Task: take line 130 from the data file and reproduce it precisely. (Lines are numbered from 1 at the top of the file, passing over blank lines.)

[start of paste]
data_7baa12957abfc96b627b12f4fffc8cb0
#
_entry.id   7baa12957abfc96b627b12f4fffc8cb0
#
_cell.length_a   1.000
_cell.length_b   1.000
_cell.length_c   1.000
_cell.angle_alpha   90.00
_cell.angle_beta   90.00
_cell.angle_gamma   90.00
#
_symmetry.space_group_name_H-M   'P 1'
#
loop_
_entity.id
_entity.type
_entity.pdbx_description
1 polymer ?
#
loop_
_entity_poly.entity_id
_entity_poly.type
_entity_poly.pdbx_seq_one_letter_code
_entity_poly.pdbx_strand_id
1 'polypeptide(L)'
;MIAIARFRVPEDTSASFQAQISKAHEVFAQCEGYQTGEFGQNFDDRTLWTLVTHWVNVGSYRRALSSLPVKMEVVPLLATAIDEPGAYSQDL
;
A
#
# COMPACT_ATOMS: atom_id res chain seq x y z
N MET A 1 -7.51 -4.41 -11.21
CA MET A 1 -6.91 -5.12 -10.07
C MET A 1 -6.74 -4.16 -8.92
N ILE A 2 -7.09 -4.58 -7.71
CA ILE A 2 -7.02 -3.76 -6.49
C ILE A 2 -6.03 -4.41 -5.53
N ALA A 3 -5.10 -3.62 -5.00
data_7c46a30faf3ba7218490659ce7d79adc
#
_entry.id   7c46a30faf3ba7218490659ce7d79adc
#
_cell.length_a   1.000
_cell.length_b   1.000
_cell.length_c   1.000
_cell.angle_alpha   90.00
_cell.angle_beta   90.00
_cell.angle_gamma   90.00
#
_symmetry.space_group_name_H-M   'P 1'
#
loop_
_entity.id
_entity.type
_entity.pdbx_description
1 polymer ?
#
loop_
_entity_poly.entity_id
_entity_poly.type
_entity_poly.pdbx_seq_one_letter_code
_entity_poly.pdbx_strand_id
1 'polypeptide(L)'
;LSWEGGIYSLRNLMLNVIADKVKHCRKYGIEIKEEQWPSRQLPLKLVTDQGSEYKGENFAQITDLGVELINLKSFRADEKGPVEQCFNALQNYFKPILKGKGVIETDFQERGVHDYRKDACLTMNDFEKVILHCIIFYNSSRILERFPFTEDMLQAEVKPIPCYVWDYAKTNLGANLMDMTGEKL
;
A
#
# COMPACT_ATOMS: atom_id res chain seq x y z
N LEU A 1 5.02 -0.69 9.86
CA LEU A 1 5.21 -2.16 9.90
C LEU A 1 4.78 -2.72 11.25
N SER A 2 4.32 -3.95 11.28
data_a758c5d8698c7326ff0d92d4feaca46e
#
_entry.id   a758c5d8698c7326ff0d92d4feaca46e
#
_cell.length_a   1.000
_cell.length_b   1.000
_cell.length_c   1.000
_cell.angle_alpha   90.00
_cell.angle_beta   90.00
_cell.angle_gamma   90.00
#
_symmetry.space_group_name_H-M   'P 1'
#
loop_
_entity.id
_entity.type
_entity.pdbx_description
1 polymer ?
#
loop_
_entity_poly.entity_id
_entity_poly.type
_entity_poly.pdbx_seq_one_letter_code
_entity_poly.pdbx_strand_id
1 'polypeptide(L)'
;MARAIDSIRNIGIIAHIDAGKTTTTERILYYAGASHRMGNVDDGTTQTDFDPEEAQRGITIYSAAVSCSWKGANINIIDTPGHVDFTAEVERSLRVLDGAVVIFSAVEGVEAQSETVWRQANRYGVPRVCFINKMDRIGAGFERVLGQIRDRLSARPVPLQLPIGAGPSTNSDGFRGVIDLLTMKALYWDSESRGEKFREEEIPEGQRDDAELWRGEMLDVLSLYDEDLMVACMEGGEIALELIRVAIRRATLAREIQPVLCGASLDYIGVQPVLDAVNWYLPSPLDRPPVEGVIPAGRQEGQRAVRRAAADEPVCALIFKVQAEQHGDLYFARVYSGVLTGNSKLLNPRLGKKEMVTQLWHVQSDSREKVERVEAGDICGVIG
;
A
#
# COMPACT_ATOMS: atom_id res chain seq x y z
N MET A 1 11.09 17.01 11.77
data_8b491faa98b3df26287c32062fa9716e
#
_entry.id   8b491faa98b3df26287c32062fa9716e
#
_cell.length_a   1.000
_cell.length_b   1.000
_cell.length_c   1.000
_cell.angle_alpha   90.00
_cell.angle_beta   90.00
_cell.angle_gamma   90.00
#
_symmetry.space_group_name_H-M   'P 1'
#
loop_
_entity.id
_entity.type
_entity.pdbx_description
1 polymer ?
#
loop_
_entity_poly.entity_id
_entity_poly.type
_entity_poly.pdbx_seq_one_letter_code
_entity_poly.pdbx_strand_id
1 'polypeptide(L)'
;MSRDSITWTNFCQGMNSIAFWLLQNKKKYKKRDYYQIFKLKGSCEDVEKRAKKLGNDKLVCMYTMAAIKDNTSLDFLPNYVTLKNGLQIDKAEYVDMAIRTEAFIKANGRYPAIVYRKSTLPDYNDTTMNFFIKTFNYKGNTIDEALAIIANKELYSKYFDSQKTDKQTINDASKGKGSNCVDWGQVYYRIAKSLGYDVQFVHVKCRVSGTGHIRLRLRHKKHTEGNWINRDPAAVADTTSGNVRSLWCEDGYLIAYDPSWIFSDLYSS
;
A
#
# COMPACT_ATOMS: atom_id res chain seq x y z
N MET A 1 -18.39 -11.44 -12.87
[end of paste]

A